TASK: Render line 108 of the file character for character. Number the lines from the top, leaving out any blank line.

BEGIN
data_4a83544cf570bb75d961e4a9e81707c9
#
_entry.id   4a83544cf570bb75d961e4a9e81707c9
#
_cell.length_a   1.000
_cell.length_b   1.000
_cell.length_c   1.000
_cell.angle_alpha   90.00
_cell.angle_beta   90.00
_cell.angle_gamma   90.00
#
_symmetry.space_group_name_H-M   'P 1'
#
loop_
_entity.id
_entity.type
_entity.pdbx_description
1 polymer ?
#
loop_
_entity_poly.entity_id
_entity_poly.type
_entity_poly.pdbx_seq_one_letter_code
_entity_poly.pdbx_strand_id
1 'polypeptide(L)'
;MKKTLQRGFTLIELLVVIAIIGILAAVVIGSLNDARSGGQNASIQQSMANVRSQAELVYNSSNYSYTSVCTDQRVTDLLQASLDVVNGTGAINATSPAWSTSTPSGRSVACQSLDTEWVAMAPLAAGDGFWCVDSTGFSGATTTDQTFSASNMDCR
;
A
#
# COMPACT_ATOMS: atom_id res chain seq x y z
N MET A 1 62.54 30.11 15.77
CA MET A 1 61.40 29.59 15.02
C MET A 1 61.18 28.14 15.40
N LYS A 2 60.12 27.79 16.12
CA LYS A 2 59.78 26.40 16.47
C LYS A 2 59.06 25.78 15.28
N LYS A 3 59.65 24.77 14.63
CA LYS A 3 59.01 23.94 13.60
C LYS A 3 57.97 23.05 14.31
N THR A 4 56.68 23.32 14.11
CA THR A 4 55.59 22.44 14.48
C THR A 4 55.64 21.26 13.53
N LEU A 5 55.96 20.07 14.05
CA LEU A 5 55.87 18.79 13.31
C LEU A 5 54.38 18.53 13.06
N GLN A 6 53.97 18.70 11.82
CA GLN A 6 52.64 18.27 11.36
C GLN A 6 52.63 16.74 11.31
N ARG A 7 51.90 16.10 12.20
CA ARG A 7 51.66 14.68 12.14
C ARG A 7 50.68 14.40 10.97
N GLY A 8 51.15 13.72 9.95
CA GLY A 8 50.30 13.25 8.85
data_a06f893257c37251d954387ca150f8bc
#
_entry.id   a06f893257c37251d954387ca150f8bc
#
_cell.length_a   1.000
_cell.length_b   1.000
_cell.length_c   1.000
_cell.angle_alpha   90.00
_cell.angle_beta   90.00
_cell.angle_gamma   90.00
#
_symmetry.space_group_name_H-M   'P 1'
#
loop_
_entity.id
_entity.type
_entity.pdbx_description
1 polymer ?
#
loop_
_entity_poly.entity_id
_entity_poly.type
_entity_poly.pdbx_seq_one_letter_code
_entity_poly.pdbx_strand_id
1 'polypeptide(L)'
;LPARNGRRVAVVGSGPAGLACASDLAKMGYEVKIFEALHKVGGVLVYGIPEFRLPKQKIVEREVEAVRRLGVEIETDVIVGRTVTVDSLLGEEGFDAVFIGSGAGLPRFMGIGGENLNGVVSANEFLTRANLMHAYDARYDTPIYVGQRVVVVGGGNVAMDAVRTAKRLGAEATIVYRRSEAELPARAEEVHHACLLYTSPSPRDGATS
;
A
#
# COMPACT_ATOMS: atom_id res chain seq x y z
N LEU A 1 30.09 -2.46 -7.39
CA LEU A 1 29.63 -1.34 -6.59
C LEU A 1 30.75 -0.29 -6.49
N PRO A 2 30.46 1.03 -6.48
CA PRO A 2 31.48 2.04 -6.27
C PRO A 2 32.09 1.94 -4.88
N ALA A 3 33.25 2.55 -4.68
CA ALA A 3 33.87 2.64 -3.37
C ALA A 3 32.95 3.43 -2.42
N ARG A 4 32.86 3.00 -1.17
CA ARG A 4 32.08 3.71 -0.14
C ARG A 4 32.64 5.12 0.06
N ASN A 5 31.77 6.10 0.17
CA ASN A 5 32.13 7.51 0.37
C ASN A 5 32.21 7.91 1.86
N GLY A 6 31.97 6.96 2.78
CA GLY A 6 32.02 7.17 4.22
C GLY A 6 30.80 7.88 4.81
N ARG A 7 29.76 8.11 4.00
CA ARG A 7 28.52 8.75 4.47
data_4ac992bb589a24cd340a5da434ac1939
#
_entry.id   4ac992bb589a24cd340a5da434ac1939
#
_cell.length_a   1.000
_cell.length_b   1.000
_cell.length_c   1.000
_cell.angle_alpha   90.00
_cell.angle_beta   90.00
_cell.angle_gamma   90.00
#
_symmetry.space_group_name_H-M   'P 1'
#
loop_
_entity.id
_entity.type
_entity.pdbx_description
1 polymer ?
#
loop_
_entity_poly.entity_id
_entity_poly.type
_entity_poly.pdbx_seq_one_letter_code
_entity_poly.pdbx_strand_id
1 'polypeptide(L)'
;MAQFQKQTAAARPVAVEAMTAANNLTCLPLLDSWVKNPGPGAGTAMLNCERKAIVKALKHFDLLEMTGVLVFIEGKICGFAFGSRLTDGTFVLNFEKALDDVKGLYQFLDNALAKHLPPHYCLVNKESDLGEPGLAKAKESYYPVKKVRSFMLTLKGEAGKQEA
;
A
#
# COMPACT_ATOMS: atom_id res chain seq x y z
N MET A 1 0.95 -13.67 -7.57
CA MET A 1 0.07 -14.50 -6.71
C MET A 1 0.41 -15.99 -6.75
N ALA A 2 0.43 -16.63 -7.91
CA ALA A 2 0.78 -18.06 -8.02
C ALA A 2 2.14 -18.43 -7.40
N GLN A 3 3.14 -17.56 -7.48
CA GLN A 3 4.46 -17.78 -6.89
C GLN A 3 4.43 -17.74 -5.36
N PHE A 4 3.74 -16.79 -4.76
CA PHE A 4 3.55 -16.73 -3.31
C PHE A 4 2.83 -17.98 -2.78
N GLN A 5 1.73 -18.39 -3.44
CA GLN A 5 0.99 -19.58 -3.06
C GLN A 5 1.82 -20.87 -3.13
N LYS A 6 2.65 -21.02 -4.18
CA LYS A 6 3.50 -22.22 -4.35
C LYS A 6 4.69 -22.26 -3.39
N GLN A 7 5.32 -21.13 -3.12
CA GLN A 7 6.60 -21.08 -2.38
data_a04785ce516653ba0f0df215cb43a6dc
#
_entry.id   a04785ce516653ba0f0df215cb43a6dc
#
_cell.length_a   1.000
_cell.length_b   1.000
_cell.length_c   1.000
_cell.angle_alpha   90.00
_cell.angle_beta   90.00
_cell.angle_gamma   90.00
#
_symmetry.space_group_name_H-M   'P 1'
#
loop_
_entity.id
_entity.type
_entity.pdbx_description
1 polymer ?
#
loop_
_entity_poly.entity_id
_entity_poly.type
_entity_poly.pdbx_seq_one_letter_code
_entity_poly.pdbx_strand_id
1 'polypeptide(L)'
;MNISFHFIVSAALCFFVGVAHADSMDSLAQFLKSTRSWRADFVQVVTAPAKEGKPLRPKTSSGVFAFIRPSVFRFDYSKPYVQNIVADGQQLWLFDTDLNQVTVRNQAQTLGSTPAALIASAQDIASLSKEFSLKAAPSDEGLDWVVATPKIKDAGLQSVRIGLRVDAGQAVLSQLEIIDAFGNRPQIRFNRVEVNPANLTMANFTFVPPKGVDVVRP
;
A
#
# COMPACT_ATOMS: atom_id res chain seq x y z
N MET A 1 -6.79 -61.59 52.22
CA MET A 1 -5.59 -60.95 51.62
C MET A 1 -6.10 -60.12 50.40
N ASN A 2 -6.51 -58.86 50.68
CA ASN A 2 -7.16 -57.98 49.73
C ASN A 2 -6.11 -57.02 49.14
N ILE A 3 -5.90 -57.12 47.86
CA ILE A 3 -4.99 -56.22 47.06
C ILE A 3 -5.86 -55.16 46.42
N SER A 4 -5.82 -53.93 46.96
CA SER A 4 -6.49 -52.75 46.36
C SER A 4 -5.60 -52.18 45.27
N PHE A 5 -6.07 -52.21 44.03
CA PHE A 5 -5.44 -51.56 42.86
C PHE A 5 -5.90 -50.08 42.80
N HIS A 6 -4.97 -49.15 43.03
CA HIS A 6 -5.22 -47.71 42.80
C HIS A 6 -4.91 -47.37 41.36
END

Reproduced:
_cell.length_a   1.000